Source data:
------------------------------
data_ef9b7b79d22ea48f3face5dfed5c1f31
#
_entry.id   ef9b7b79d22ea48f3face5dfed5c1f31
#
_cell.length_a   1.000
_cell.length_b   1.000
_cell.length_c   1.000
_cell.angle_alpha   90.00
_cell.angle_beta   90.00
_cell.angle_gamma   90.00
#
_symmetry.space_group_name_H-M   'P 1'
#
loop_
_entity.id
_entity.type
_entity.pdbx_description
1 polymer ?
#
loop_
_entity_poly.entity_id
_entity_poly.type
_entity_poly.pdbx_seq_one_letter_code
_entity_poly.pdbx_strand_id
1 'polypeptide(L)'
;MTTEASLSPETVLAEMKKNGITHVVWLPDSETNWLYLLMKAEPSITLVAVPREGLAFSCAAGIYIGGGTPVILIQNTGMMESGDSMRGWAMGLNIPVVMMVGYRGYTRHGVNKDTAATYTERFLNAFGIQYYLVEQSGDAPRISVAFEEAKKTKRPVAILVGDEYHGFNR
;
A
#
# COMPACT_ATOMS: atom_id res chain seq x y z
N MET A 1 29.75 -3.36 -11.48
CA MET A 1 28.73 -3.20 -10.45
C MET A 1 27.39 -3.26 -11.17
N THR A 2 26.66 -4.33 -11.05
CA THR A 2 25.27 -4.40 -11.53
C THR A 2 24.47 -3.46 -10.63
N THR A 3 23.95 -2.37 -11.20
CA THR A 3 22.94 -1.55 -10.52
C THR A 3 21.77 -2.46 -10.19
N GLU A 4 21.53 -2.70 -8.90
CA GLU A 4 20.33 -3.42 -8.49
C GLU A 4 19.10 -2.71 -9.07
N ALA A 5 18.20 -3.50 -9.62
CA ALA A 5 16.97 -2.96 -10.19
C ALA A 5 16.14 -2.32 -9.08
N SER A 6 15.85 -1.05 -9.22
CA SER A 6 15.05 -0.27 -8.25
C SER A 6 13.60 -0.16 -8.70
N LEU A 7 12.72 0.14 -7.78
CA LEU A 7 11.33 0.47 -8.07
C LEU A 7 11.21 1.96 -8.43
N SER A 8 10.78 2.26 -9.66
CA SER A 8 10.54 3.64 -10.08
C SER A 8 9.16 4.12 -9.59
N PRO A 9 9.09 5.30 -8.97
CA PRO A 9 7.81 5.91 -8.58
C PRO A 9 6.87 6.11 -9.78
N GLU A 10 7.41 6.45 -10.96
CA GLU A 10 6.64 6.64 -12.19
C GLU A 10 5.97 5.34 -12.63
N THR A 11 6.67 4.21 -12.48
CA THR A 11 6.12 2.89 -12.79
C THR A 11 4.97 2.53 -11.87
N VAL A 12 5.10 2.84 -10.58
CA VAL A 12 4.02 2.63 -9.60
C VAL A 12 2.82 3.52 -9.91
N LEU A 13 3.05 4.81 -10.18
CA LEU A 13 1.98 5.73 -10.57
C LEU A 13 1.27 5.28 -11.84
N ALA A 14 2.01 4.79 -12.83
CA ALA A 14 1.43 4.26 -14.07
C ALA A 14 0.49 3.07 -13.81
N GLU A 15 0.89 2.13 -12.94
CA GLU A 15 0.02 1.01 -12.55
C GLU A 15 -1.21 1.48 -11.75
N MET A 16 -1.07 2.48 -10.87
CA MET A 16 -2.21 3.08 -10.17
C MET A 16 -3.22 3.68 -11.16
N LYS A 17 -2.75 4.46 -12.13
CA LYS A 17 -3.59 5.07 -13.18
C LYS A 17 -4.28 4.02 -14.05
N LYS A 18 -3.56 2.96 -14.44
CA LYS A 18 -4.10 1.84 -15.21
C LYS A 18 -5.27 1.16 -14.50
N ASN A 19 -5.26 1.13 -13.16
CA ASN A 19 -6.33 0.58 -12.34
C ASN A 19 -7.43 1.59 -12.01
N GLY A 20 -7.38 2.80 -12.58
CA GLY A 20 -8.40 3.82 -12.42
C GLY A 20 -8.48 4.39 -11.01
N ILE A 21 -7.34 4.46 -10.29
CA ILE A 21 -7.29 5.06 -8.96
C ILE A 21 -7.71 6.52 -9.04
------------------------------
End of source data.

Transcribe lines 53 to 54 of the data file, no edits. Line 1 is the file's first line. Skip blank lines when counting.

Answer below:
CA SER A 8 10.54 3.64 -10.08
C SER A 8 9.16 4.12 -9.59